French Lentils with roasted apples and onions*
Boil 4 cups of french lentils in 12 cups of water with a teaspoon of salt and half an onion. When lentils are tender, drain, discard onion and drizzle lentils with olive oil. Slice 3 onions into wedges, toss with oil, salt and pepper and spread in a single layer on a line baking pan. Repeat this process with 4 firm apples. Roast apples and onions at 400 degrees until browned on edges (apples will be done before onions). Toss lentils, apples and onions together and serve room temperature or warm. Fresh thyme or blanched or roasted asparagus would also be a nice addition.

*tofu and lentils are not eaten by some Ashkenazi Jews during passover. these two recipes were actually from a Hanukkah celebration, but they are great vegetarian dishes for people who do eat these bean products on passover. In both cases, meat can be substituted for the tofu or lentils to make it more kosher.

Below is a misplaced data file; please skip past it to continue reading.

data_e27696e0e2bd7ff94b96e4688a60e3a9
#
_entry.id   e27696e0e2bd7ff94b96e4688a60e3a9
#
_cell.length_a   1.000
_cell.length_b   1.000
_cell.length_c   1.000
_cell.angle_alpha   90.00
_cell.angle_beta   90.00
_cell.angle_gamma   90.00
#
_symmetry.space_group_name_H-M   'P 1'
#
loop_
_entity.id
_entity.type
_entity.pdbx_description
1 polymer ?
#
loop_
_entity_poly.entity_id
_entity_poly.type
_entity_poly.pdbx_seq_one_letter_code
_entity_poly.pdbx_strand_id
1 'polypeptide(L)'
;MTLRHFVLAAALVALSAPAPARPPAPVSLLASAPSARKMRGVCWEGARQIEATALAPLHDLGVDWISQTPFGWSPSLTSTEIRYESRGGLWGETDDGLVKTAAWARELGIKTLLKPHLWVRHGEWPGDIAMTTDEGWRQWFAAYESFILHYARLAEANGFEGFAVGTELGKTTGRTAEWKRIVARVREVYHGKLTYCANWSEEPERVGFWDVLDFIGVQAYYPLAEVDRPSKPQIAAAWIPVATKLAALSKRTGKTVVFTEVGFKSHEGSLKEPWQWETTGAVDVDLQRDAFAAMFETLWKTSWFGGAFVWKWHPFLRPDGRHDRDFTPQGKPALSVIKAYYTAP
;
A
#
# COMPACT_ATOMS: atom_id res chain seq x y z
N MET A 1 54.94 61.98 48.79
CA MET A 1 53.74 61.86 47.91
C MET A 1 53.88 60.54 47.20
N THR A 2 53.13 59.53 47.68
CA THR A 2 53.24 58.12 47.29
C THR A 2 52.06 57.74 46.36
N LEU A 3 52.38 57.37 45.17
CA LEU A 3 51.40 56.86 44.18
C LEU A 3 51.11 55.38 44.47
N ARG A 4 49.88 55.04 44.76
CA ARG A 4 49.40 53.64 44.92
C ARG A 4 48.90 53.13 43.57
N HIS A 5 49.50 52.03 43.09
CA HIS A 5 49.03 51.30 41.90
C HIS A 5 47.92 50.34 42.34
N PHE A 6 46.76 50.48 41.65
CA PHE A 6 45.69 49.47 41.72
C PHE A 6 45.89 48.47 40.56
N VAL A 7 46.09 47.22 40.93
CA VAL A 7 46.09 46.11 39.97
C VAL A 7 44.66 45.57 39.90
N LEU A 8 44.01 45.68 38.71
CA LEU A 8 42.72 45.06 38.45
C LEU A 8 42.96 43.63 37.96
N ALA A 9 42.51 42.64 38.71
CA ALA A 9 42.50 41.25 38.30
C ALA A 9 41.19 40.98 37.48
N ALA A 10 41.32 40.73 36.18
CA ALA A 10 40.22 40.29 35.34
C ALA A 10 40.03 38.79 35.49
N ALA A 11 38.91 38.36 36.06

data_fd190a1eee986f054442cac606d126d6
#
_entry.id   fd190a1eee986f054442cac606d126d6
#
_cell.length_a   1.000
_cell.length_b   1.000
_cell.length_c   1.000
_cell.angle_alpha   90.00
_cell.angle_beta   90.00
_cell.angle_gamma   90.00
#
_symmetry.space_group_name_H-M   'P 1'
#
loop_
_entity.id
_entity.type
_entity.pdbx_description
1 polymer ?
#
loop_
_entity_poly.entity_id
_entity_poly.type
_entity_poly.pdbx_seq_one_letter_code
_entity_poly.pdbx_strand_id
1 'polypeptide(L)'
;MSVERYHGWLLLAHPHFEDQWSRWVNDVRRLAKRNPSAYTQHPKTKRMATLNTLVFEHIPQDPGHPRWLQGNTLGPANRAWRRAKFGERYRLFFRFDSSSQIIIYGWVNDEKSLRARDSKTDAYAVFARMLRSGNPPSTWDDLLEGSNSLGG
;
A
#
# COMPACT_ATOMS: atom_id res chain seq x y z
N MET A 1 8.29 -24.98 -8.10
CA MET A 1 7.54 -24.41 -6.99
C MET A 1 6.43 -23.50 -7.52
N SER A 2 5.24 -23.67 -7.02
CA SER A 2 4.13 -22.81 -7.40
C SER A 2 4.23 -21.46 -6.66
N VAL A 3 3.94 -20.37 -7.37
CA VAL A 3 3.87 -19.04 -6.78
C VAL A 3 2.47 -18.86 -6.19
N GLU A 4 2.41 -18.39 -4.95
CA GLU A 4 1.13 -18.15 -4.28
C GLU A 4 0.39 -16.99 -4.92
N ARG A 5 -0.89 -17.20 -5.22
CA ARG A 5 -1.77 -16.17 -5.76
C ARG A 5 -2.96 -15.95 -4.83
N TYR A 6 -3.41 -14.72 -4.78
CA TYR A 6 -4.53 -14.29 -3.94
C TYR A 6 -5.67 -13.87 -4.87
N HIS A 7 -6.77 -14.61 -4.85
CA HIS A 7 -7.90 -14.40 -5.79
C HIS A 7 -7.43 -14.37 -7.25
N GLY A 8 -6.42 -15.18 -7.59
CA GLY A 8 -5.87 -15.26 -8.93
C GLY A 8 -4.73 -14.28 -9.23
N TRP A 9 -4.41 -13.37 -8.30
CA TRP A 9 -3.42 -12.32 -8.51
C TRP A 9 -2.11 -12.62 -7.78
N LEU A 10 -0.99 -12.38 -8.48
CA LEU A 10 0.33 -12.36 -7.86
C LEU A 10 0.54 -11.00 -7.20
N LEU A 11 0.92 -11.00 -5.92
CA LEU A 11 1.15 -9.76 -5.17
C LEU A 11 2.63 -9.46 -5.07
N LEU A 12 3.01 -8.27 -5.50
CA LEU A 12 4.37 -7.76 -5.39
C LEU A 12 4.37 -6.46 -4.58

Matzoball Soup

Click the link above to Tagan's Kitchen, my old blog, for instructions on making chicken stock. If you don't have left over chicken bones for stock, you can use inexpensive but flavorful cuts like thighs, legs, wings and necks to make great soup. You can brown the meat or not, depending on your preference, and if you leave the skin on you will render the schmaltz (fat) into your broth, which you can chill, and scoop off for use in your matzo balls. Last year I bought a box of matzo ball mix, and followed the directions, using seltzer, like my Oma, and cooking them in water that had simmered with some carrots, celery, onions and salt "so they won't soak up all the soup" as my Oma always said. Don't lift the top on the matzo balls while they are cooking, this is key to getting a fluffy rather than rock-hard texture.